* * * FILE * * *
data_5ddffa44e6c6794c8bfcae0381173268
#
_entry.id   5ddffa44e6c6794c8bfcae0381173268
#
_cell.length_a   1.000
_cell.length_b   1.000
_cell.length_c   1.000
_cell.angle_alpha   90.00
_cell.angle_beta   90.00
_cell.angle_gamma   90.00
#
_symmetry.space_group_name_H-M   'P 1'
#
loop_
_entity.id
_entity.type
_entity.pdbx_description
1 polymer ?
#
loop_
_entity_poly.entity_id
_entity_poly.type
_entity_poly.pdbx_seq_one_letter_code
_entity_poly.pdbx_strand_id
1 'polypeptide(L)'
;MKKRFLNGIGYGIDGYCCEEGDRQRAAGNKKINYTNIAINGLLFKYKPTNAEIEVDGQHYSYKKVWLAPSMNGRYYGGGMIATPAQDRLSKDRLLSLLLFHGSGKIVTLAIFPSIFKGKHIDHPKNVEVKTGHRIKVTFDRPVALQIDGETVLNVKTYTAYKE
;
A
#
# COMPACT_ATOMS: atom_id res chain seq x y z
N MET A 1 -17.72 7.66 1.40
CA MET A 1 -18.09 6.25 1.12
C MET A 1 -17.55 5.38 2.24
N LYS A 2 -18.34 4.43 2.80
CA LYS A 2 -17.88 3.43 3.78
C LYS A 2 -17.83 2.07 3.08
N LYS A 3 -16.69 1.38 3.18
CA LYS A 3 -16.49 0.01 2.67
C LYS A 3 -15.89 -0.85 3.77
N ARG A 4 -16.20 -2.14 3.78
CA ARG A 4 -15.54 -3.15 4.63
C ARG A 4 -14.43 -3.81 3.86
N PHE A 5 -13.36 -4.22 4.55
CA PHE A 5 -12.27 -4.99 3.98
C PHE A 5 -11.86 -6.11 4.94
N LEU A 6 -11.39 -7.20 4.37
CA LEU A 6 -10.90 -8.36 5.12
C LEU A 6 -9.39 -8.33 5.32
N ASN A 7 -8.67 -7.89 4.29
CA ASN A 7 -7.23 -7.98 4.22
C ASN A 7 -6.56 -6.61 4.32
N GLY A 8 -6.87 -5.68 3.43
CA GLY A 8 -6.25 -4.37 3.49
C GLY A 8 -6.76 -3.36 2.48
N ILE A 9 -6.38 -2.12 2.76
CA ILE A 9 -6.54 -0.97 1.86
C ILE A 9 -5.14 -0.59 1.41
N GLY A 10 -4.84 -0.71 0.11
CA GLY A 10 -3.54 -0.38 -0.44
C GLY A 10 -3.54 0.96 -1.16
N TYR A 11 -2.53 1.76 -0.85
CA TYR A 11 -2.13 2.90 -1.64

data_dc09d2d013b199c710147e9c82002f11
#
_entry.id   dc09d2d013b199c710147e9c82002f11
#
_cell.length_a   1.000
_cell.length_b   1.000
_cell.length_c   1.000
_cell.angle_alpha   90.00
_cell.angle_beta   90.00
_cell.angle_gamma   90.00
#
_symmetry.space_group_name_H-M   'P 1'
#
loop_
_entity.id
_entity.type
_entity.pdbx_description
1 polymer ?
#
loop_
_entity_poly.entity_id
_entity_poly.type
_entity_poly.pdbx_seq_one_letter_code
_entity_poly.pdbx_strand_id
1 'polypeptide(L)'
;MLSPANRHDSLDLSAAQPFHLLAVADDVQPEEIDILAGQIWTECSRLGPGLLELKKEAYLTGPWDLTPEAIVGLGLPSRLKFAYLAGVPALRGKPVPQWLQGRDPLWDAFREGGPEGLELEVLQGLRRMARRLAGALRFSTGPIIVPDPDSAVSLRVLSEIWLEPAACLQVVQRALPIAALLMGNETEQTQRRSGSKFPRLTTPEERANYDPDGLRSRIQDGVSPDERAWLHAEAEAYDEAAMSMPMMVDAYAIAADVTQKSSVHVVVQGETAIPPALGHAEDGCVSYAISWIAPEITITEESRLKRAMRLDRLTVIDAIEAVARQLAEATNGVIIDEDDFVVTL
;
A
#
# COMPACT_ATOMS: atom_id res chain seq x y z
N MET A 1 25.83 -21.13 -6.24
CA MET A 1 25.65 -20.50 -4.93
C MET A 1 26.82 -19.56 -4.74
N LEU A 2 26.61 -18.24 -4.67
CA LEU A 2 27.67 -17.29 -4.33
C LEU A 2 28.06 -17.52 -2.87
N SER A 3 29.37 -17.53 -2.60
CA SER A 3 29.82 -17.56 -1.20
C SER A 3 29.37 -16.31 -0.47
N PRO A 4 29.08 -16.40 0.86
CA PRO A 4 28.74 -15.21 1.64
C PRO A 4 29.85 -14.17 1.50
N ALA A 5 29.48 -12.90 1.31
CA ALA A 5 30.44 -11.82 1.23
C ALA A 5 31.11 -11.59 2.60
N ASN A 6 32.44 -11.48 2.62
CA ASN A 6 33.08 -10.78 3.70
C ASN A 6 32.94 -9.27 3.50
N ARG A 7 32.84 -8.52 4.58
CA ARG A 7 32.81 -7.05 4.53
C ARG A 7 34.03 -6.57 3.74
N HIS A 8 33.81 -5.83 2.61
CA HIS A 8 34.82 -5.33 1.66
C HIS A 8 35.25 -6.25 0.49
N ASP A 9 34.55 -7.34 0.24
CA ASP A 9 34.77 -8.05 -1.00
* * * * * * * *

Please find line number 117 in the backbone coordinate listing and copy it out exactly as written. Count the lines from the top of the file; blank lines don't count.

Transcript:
N ASP A 9 34.55 -7.34 0.24